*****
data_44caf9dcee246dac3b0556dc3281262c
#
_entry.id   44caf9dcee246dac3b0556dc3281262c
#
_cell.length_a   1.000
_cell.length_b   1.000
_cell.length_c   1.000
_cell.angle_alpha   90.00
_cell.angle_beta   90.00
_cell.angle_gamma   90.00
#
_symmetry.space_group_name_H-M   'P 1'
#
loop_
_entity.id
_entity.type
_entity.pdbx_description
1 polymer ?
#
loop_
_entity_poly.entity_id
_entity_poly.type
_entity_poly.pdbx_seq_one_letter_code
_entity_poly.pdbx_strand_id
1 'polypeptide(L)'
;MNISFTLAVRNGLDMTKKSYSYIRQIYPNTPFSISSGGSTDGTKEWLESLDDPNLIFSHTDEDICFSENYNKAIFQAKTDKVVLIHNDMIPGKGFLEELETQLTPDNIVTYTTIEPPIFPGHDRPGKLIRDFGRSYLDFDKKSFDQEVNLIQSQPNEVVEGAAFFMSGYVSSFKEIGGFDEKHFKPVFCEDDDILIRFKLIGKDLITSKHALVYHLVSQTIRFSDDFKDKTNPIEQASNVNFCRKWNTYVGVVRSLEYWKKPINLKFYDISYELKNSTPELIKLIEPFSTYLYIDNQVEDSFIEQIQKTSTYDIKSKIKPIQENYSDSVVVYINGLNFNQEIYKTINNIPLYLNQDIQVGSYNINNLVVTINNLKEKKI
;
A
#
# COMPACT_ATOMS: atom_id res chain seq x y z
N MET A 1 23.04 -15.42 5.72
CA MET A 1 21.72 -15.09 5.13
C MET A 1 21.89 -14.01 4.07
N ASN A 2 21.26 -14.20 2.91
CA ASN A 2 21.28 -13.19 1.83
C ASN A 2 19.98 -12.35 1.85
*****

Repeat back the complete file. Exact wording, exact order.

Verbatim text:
data_44caf9dcee246dac3b0556dc3281262c
#
_entry.id   44caf9dcee246dac3b0556dc3281262c
#
_cell.length_a   1.000
_cell.length_b   1.000
_cell.length_c   1.000
_cell.angle_alpha   90.00
_cell.angle_beta   90.00
_cell.angle_gamma   90.00
#
_symmetry.space_group_name_H-M   'P 1'
#
loop_
_entity.id
_entity.type
_entity.pdbx_description
1 polymer ?
#
loop_
_entity_poly.entity_id
_entity_poly.type
_entity_poly.pdbx_seq_one_letter_code
_entity_poly.pdbx_strand_id
1 'polypeptide(L)'
;MNISFTLAVRNGLDMTKKSYSYIRQIYPNTPFSISSGGSTDGTKEWLESLDDPNLIFSHTDEDICFSENYNKAIFQAKTDKVVLIHNDMIPGKGFLEELETQLTPDNIVTYTTIEPPIFPGHDRPGKLIRDFGRSYLDFDKKSFDQEVNLIQSQPNEVVEGAAFFMSGYVSSFKEIGGFDEKHFKPVFCEDDDILIRFKLIGKDLITSKHALVYHLVSQTIRFSDDFKDKTNPIEQASNVNFCRKWNTYVGVVRSLEYWKKPINLKFYDISYELKNSTPELIKLIEPFSTYLYIDNQVEDSFIEQIQKTSTYDIKSKIKPIQENYSDSVVVYINGLNFNQEIYKTINNIPLYLNQDIQVGSYNINNLVVTINNLKEKKI
;
A
#
# COMPACT_ATOMS: atom_id res chain seq x y z
N MET A 1 23.04 -15.42 5.72
CA MET A 1 21.72 -15.09 5.13
C MET A 1 21.89 -14.01 4.07
N ASN A 2 21.26 -14.20 2.91
CA ASN A 2 21.28 -13.19 1.83
C ASN A 2 19.98 -12.35 1.85